Do It In Public!

readrpgs-anibuttonRead an RPG Book in Public, that is! Why, what were you…naughty!

Promoted tri-annually by The Escapist, Read an RPG Book in Public week is meant to raise the profile of the role-playing hobby and show our love for what is normally a behind-closed-doors activity. You grab a favourite RPG book, find a public area to relax for a little while, and get to reading. That simple.

I’ve done it when possible in past years, and always enjoyed it. I’ve endured very little in the way of any negative response to it; the occasional strange look to be sure, but nothing like actual harassment. Most of the time, when folks approach me it’s to tell me that they play or used to play, and occasionally we end up swapping stories of games gone wrong (or right). And I’ve even had a few people ask about how one gets in to the hobby, what they need to buy, where to find players, and so on. So if I’ve managed to inspire even one person to join our geeky ranks, it’s been worth it.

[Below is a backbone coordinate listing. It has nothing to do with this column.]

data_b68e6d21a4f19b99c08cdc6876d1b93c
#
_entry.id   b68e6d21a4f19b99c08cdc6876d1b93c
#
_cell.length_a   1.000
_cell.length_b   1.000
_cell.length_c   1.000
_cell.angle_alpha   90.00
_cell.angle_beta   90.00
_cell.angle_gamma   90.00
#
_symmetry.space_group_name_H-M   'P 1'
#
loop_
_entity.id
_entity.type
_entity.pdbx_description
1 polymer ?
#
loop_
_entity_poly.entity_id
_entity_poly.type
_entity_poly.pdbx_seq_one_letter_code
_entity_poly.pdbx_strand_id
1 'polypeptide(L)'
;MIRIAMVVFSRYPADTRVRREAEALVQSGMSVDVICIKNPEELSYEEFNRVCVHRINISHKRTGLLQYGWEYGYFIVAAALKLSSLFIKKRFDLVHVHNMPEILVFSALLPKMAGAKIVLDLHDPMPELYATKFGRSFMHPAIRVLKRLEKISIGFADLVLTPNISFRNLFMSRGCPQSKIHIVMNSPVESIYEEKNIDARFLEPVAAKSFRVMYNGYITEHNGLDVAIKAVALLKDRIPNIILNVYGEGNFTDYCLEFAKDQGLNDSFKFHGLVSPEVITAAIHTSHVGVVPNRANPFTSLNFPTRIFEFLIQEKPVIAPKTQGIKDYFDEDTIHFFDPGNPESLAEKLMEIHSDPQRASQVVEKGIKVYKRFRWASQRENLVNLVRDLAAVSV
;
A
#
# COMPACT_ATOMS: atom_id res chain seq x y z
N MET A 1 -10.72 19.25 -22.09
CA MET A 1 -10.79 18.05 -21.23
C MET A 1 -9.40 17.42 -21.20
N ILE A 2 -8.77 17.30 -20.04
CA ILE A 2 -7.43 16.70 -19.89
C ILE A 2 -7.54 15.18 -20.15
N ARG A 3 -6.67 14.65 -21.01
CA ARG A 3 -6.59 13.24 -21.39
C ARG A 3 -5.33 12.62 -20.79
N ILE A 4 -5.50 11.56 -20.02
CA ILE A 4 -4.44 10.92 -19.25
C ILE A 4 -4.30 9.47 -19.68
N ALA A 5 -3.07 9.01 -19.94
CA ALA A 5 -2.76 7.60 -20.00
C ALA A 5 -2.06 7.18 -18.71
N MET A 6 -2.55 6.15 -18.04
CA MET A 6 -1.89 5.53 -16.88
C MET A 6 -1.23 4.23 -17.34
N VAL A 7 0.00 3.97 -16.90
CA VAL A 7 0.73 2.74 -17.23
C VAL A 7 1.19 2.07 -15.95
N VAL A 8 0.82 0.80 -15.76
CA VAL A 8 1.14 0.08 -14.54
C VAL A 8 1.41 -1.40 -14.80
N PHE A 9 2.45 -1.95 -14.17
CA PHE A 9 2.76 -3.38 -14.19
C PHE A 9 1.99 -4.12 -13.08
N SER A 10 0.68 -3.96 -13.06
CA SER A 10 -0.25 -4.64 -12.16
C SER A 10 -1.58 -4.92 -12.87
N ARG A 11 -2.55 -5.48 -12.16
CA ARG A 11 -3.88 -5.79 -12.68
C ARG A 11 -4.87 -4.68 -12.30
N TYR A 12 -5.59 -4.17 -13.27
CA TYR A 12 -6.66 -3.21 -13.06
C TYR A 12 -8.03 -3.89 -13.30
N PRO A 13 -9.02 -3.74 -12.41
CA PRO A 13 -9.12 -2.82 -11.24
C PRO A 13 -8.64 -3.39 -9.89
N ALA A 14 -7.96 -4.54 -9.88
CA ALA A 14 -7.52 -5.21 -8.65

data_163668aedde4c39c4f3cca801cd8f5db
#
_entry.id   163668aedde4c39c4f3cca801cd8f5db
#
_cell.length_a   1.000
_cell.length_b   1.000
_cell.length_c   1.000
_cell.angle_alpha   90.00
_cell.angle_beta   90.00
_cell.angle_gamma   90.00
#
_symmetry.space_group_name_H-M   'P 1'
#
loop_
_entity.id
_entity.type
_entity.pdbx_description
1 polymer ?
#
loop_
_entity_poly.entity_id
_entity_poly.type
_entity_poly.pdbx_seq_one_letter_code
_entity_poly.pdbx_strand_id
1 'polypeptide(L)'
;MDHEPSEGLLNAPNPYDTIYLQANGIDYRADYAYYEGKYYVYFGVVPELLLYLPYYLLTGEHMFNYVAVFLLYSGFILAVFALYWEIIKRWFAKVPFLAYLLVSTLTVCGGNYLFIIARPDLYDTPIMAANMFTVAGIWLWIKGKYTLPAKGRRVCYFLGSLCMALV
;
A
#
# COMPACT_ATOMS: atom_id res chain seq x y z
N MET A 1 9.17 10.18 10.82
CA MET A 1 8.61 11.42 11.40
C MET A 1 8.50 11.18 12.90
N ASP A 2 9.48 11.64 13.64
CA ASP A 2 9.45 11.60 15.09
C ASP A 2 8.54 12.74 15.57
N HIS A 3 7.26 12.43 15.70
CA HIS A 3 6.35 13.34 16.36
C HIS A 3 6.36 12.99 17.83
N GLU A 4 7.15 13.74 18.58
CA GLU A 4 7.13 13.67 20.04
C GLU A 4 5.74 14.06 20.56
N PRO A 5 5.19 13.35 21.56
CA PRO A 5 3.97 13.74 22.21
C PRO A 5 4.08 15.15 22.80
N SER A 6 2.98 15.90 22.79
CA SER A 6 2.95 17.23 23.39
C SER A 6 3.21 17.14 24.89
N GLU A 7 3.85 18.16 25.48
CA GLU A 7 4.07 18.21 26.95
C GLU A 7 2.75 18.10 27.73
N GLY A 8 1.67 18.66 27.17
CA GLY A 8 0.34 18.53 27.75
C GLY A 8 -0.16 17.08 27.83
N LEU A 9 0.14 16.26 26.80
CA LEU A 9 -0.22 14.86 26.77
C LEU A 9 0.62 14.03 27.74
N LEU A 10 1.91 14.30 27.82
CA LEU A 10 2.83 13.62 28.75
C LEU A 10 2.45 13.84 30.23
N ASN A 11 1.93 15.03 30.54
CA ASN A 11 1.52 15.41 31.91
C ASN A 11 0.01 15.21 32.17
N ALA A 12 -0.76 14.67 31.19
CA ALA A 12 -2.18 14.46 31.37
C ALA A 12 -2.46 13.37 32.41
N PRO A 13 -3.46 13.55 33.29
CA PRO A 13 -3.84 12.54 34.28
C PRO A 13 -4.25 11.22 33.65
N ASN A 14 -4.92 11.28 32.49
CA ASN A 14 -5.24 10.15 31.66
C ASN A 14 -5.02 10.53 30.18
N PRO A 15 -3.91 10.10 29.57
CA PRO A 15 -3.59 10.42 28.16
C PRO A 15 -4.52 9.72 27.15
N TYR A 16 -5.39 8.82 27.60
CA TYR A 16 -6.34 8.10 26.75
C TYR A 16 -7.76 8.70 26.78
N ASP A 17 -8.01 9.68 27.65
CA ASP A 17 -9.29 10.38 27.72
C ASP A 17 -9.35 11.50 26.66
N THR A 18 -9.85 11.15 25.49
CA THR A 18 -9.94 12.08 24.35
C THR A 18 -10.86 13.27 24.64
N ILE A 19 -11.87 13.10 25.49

So get on out there and post your pics of you reading an RPG in public. Spread the nerd love wide this week. And please feel free to share your pics in the comments below, I’d love to see what you’re reading. I’ll be posting my pics here as I take them, so stop back and see what I’ve got on the go.

Happy ‘Read an RPG Book in Public Week’!

readrpgs-anibuttonAs made up holidays go, I prefer them nerdy and fun. So Read an RPG Book in Public Week, an artificial construct of The Escapist, fits my criteria perfectly. As an introvert, sometimes reading RPG books is as fun as playing RPGs, and I can spend hours reading even bad ones. So at some point this week let your geek flag fly and post a picture of yourself reading an RPG book in public. Or don’t, I’m not the DM of you (and if I am the DM of you, I’ll give you extra XP for posting).

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Last week I posted about some RPG projects burning up Kickstarter, and I asked anyone who had or knew of a cool RPG Kickstarter campaign to contact me.To my great surprise someone did! Even better, the Kickstarter campaign I was contacted about was pretty cool so I’m happy to talk about it.